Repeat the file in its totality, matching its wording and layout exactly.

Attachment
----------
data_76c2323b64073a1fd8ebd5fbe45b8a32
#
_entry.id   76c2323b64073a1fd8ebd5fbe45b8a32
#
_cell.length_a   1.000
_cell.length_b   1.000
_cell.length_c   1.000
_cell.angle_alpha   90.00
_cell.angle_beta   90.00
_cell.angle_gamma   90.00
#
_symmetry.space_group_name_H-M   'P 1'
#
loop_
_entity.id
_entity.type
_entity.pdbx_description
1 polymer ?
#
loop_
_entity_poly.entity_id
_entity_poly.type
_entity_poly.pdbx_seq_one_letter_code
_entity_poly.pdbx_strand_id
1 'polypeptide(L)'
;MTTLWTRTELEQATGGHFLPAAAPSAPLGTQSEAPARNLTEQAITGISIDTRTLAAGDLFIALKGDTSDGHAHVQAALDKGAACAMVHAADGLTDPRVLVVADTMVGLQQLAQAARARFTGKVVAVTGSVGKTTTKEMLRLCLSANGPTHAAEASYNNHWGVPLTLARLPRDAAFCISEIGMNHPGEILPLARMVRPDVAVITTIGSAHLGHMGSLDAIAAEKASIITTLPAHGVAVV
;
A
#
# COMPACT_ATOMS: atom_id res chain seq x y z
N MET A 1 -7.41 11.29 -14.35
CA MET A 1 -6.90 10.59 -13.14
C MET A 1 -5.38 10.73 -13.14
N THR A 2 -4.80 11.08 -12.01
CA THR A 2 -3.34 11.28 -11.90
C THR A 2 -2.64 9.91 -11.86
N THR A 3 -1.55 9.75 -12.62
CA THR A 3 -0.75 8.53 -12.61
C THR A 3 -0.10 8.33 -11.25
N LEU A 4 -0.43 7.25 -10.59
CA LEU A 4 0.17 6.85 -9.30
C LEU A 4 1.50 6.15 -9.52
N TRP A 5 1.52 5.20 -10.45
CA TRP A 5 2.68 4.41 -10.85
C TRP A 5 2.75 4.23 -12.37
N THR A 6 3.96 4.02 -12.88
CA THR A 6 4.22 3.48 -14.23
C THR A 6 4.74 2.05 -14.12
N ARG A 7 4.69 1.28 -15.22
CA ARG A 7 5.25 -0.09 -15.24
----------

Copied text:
data_76c2323b64073a1fd8ebd5fbe45b8a32
#
_entry.id   76c2323b64073a1fd8ebd5fbe45b8a32
#
_cell.length_a   1.000
_cell.length_b   1.000
_cell.length_c   1.000
_cell.angle_alpha   90.00
_cell.angle_beta   90.00
_cell.angle_gamma   90.00
#
_symmetry.space_group_name_H-M   'P 1'
#
loop_
_entity.id
_entity.type
_entity.pdbx_description
1 polymer ?
#
loop_
_entity_poly.entity_id
_entity_poly.type
_entity_poly.pdbx_seq_one_letter_code
_entity_poly.pdbx_strand_id
1 'polypeptide(L)'
;MTTLWTRTELEQATGGHFLPAAAPSAPLGTQSEAPARNLTEQAITGISIDTRTLAAGDLFIALKGDTSDGHAHVQAALDKGAACAMVHAADGLTDPRVLVVADTMVGLQQLAQAARARFTGKVVAVTGSVGKTTTKEMLRLCLSANGPTHAAEASYNNHWGVPLTLARLPRDAAFCISEIGMNHPGEILPLARMVRPDVAVITTIGSAHLGHMGSLDAIAAEKASIITTLPAHGVAVV
;
A
#
# COMPACT_ATOMS: atom_id res chain seq x y z
N MET A 1 -7.41 11.29 -14.35
CA MET A 1 -6.90 10.59 -13.14
C MET A 1 -5.38 10.73 -13.14
N THR A 2 -4.80 11.08 -12.01
CA THR A 2 -3.34 11.28 -11.90
C THR A 2 -2.64 9.91 -11.86
N THR A 3 -1.55 9.75 -12.62
CA THR A 3 -0.75 8.53 -12.61
C THR A 3 -0.10 8.33 -11.25
N LEU A 4 -0.43 7.25 -10.59
CA LEU A 4 0.17 6.85 -9.30
C LEU A 4 1.50 6.15 -9.52
N TRP A 5 1.52 5.20 -10.45
CA TRP A 5 2.68 4.41 -10.85
C TRP A 5 2.75 4.23 -12.37
N THR A 6 3.96 4.02 -12.88
CA THR A 6 4.22 3.48 -14.23
C THR A 6 4.74 2.05 -14.12
N ARG A 7 4.69 1.28 -15.22
CA ARG A 7 5.25 -0.09 -15.24